Change has a knack for affecting one’s perspective with regard to time.
Ask even the most ardent Celtics fan, and that green-goggled, jersey-wearing, Lucky supporter would probably pause if you pointed out it was just a one-year postseason absence for the Green now that this year’s club has officially punched its ticket.
Felt like an eternity, didn’t it?
Of course, so much has changed since the seventh-seeded Celtics fell in a six-game series to the Knicks in the spring of 2013, and that’s ignoring the fact the present-day 17-win Knicks are the second-worst team in the NBA.
That May 3 series finale marked the last time Doc Rivers would coach a game for the Celts. The last time future Hall of Famers Paul Pierce and Kevin Garnett would play a contest in Green. The last time Jeff Green would appear in a playoff series for Boston. The last time an injured Rajon Rondo would watch a postseason set from the C's bench.
Avery Bradley and Brandon Bass both started for the Celtics in that series, but they’re the only remaining holdovers from the team’s last banner-chasing roster. Evan Turner, Gerald Wallace, and Jae Crowder are the only other players to have played in the postseason.
Dozens have come and gone, via trade, free agency, or buyout. Beyond Bradley and Bass, little else is familiar for the 17-time champs, other than the name on the front of their jerseys.
Even-tempered and analytically-influenced second-year coach Brad Stevens is in charge now, and the former Butler bench boss has only started the process of putting his fingerprints on his rebuilding team. A frustrating and often demoralizing 25-win rookie campaign for the coach is long in the rearview and while a great deal of roster redundancy remains, Stevens and team president of basketball operations Danny Ainge have found the right players to use that to the team’s advantage.
Boston doesn’t have a superstar; it doesn’t even have an All-Star. It might have the NBA’s Sixth Man of the Year in midseason acquisition and two-time Player of the Week Isaiah Thomas, who’s been a catalyst for the Celtics’ success since the trades of Rondo and Green and what was thought to be a season-ending injury for embattled forward Jared Sullinger.
Though technically a reserve, Thomas is the finisher Ainge was seeking following last season when he mentioned the club’s need for a late-game closer on offense and a rim-protector on defense. Boston’s still lacking that interior defender but, collectively, the Celts have surged to the middle of the pack defensively in a league of players motivated by offense.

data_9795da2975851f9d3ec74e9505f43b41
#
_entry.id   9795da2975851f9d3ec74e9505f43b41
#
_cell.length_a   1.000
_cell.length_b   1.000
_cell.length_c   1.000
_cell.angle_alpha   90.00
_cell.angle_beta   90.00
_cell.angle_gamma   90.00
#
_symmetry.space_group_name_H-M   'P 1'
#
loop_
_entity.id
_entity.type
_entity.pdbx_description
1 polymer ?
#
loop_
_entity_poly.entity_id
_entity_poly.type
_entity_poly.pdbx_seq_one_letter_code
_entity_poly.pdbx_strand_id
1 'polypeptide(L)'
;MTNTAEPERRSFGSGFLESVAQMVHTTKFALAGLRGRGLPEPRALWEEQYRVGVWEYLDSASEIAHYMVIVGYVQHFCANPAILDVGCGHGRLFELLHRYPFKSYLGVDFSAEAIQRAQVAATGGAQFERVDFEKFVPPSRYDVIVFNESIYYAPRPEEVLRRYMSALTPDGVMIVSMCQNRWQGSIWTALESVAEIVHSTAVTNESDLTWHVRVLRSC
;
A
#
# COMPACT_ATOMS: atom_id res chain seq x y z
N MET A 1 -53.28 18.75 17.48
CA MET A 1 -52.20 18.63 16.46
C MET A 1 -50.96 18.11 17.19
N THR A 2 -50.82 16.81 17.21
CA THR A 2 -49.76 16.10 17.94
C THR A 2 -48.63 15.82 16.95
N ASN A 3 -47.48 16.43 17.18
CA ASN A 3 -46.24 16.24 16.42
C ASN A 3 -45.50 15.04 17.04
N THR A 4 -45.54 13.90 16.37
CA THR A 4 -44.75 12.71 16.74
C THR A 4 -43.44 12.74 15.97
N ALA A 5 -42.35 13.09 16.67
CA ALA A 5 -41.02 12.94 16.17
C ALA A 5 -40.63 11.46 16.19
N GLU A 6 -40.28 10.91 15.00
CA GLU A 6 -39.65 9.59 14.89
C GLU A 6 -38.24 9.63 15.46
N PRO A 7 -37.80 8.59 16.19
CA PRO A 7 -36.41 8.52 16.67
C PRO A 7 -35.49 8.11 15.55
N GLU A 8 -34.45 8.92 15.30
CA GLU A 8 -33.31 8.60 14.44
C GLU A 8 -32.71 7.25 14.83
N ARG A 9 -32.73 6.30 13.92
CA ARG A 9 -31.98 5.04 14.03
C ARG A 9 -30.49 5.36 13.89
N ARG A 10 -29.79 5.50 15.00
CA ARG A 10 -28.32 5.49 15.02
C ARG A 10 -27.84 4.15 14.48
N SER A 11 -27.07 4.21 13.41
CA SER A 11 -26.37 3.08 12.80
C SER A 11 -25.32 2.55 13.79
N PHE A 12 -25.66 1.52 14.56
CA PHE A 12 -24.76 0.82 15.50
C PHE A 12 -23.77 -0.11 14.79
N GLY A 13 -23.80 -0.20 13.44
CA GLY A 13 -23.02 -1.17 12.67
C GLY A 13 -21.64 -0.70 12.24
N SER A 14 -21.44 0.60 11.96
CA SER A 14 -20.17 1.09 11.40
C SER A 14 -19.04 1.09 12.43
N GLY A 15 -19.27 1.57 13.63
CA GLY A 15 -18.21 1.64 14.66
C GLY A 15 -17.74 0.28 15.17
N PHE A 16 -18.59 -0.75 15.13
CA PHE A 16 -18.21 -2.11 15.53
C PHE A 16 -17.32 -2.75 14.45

The fact is Stevens’ ever-changing roster – one that’s endured 11 trades and 41 roster players since the start of the league year, and significant injuries to Sullinger, Thomas, Kelly Olynyk, and Marcus Smart – is littered with interchangeable parts. That might typically be viewed as a problem, as it was last year, but Stevens has thrived with a group where starters and bench players are such in label only and not responsibility. Any player, even other team’s castoffs like Crowder or Jonas Jerebko, is capable of leading the Celtics in scoring on a given night. Just try to predict who’s going to get a pivotal game’s last shot or the ball out of a timeout.
The Celtics have gone from a group of individuals to a unit.
That balance, perfected by teams like the Spurs and Hawks, has made the C’s a building threat in the East. Since Feb. 3, Stevens’ squad – once 16-30 – has 22 wins, which trails only the West-dominant Warriors and Spurs for the most in the NBA.
Alas, with two games left in the regular season, the celebration is almost over.
Fresh off a home-and-home sweep of what was effectively the Cavaliers’ bench, Boston will almost certainly get a fully-staffed Cleveland roster in the opening round of the postseason, the same group that thumped the Celts 110-79 on Mar. 3 and led by 42 entering the fourth quarter. Maybe, if all goes well, the likely seventh-seeded Green will steal a game, but it might be unrealistic to expect even that. That Cavs are championship contenders, built to reach the conference finals at the very least. The Celts were picked by most to finish in the lottery, a team to be celebrated if it won 30 games. If they take their last two over the Raptors and Bucks, they’ll claim 40.
It doesn’t matter what happens between now and what expects to be a busy offseason for Ainge, who has a treasure trove of draft picks over the next handful of years and the salary cap flexibility to chase one or two marquee free agents. Simply qualifying for the postseason, even with a sub-.500 record in a depleted East, is gravy for an unwaveringly supportive fan base and the Celtics deserve the recognition. Unlike their Garden roommates, forced to sit out of the playoffs for the first time since 2007, the C’s have rarely lacked energy and played hard for their coach and each other virtually every single night this year. While some stragglers have maintained the team’s best interests lie in a better draft position, the C’s have fought for everything they’ve earned and only improved every time one of their most talented players went missing.
I hope to be wrong about this inevitable upcoming series with the Cavs and that it proves to be at the very least competitive before the players collect their things for a summer of uncertainty. Occasionally, the teams we expect the least from are the most fun to watch because of that boulder-size chip on their shoulders from all of the times they heard, “No,” or “You can’t”.
The unpredictable 2014-15 Celtics are no exception. But their inspired playoff entry is most certainly the exception to everyone’s preseason analysis.
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